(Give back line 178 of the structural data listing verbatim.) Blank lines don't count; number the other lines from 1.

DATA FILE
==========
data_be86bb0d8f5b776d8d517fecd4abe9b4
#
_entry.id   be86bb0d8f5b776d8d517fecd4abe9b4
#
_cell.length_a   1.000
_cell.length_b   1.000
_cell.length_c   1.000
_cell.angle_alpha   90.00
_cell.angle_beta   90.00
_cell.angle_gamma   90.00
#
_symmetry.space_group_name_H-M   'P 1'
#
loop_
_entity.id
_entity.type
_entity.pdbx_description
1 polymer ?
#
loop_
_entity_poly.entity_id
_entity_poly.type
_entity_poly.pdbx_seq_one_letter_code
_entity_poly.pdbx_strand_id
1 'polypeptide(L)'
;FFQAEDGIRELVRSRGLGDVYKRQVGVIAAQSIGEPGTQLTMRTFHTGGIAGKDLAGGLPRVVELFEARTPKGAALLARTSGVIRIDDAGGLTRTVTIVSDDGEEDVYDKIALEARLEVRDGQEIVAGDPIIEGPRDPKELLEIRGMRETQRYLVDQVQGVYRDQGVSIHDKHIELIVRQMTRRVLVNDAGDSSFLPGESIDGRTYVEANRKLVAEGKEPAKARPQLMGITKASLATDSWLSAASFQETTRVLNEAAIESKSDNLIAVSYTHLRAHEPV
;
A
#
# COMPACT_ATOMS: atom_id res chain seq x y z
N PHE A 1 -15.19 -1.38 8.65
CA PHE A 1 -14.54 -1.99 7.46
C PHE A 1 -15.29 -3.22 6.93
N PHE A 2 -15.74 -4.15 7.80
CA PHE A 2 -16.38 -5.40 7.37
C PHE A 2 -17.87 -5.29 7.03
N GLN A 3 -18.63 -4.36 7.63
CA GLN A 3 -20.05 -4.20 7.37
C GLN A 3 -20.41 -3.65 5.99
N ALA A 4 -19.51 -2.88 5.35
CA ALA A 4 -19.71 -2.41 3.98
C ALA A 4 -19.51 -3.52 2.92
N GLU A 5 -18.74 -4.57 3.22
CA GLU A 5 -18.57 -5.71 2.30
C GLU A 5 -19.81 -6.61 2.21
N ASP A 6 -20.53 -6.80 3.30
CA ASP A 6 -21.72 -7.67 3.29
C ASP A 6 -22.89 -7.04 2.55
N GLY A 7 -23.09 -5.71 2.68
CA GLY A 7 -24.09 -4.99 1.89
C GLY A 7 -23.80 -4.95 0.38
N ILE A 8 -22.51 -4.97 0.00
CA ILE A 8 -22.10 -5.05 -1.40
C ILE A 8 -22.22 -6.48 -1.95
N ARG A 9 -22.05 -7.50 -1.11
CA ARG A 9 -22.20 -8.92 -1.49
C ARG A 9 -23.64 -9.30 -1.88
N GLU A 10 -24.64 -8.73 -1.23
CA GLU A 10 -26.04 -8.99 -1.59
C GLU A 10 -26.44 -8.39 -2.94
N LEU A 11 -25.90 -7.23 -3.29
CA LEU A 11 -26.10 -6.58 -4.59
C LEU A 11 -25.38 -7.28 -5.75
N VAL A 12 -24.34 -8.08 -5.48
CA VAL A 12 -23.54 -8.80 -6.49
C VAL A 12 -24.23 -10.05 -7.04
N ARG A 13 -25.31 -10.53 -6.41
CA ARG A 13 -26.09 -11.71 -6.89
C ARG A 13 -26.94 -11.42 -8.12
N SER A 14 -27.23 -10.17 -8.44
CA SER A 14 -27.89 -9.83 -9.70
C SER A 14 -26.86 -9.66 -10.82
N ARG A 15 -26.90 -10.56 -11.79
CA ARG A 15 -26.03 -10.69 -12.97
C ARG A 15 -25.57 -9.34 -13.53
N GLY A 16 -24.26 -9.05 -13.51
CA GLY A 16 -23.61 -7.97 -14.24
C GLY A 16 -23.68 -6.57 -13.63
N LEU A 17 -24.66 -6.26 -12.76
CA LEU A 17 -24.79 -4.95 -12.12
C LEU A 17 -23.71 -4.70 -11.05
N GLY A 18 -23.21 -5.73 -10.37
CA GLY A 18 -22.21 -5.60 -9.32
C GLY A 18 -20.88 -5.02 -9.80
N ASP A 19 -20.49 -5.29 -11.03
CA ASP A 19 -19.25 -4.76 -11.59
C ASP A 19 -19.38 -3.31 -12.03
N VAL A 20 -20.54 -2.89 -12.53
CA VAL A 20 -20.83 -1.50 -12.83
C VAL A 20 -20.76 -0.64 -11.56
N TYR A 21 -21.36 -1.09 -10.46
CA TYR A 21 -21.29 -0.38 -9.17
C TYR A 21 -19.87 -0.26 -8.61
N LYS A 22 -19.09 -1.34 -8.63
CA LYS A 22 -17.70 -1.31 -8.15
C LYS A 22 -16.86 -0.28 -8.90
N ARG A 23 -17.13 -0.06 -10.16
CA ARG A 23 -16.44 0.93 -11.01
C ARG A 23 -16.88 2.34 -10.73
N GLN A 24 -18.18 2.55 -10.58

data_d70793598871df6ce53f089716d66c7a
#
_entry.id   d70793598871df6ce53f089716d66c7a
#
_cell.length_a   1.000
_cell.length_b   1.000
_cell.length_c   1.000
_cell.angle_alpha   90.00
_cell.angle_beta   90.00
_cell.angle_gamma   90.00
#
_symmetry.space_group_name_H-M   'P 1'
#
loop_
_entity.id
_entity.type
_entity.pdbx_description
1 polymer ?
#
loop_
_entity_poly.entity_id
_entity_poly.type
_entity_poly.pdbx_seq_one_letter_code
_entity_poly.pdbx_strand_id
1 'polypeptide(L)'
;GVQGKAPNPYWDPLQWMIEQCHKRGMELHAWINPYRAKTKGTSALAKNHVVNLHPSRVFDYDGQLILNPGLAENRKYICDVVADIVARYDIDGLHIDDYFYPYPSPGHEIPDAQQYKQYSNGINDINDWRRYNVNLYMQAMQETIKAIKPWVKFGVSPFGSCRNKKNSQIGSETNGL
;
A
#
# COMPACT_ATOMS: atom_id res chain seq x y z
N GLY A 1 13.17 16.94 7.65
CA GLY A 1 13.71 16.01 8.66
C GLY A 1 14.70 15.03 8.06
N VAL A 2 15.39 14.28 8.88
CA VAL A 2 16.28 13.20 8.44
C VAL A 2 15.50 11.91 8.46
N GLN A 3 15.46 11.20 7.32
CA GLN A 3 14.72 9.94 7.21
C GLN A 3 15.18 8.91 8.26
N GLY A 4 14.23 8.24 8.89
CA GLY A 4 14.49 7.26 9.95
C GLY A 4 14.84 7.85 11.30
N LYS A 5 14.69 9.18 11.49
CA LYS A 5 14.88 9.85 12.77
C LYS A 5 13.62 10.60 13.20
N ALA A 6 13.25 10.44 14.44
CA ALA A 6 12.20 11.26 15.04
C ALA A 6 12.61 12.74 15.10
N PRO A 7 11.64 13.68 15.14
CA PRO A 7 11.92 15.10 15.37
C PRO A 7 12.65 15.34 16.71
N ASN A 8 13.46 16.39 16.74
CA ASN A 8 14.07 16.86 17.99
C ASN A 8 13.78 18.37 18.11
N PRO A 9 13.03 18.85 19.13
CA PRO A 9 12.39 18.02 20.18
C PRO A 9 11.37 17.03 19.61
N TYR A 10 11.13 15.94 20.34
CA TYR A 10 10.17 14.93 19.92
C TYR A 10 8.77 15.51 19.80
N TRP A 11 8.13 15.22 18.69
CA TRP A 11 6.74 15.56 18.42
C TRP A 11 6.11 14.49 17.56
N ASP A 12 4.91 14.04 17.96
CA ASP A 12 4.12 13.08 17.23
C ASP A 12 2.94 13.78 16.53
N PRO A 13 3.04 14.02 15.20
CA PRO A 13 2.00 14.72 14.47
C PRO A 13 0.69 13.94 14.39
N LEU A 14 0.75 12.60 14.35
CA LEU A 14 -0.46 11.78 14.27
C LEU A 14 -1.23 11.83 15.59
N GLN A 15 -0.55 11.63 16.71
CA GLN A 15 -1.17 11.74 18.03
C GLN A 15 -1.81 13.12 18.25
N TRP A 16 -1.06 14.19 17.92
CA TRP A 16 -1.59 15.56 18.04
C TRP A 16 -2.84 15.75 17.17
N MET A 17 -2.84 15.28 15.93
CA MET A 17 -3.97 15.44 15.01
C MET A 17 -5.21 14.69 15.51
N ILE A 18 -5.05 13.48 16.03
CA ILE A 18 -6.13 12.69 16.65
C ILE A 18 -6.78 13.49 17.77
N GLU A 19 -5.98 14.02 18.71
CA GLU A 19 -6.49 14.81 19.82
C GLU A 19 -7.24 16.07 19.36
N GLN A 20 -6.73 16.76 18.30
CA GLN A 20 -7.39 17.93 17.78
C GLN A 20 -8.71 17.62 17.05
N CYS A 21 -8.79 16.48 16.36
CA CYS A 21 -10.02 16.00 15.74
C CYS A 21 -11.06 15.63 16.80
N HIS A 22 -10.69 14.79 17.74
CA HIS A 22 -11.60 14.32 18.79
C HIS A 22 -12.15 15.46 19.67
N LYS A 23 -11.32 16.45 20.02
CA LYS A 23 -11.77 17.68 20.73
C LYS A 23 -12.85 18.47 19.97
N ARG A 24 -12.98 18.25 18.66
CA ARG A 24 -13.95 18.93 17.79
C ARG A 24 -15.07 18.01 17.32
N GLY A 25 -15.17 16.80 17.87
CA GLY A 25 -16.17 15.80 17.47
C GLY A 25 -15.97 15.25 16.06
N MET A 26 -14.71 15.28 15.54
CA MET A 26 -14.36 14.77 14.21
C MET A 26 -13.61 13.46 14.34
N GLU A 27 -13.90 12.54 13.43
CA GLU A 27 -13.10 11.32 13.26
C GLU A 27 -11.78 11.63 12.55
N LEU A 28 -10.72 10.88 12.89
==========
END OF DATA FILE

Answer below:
C TRP A 16 -2.84 15.75 17.17